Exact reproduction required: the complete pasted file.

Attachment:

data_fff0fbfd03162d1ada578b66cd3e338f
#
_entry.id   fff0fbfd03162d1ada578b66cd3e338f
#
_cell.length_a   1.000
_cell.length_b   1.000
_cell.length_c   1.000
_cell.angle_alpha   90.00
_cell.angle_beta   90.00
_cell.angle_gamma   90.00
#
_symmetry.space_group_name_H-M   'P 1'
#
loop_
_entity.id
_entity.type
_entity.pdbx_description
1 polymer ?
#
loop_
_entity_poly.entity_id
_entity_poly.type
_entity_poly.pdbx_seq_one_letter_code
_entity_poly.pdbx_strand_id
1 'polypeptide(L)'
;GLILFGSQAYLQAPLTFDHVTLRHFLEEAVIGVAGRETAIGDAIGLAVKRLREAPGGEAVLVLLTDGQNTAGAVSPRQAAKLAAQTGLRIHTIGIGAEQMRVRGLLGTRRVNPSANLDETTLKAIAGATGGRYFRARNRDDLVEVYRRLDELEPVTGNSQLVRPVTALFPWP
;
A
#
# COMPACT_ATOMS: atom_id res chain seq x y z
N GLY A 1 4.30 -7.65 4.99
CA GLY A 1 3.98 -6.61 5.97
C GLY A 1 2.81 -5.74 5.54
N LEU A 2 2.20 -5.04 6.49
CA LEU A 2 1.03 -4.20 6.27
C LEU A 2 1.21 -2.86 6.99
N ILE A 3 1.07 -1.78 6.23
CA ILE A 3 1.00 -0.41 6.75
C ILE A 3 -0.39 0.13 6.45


data_fff0fbfd03162d1ada578b66cd3e338f
#
_entry.id   fff0fbfd03162d1ada578b66cd3e338f
#
_cell.length_a   1.000
_cell.length_b   1.000
_cell.length_c   1.000
_cell.angle_alpha   90.00
_cell.angle_beta   90.00
_cell.angle_gamma   90.00
#
_symmetry.space_group_name_H-M   'P 1'
#
loop_
_entity.id
_entity.type
_entity.pdbx_description
1 polymer ?
#
loop_
_entity_poly.entity_id
_entity_poly.type
_entity_poly.pdbx_seq_one_letter_code
_entity_poly.pdbx_strand_id
1 'polypeptide(L)'
;GLILFGSQAYLQAPLTFDHVTLRHFLEEAVIGVAGRETAIGDAIGLAVKRLREAPGGEAVLVLLTDGQNTAGAVSPRQAAKLAAQTGLRIHTIGIGAEQMRVRGLLGTRRVNPSANLDETTLKAIAGATGGRYFRARNRDDLVEVYRRLDELEPVTGNSQLVRPVTALFPWP
;
A
#
# COMPACT_ATOMS: atom_id res chain seq x y z
N GLY A 1 4.30 -7.65 4.99
CA GLY A 1 3.98 -6.61 5.97
C GLY A 1 2.81 -5.74 5.54
N LEU A 2 2.20 -5.04 6.49
CA LEU A 2 1.03 -4.20 6.27
C LEU A 2 1.21 -2.86 6.99
N ILE A 3 1.07 -1.78 6.23
CA ILE A 3 1.00 -0.41 6.75
C ILE A 3 -0.39 0.13 6.45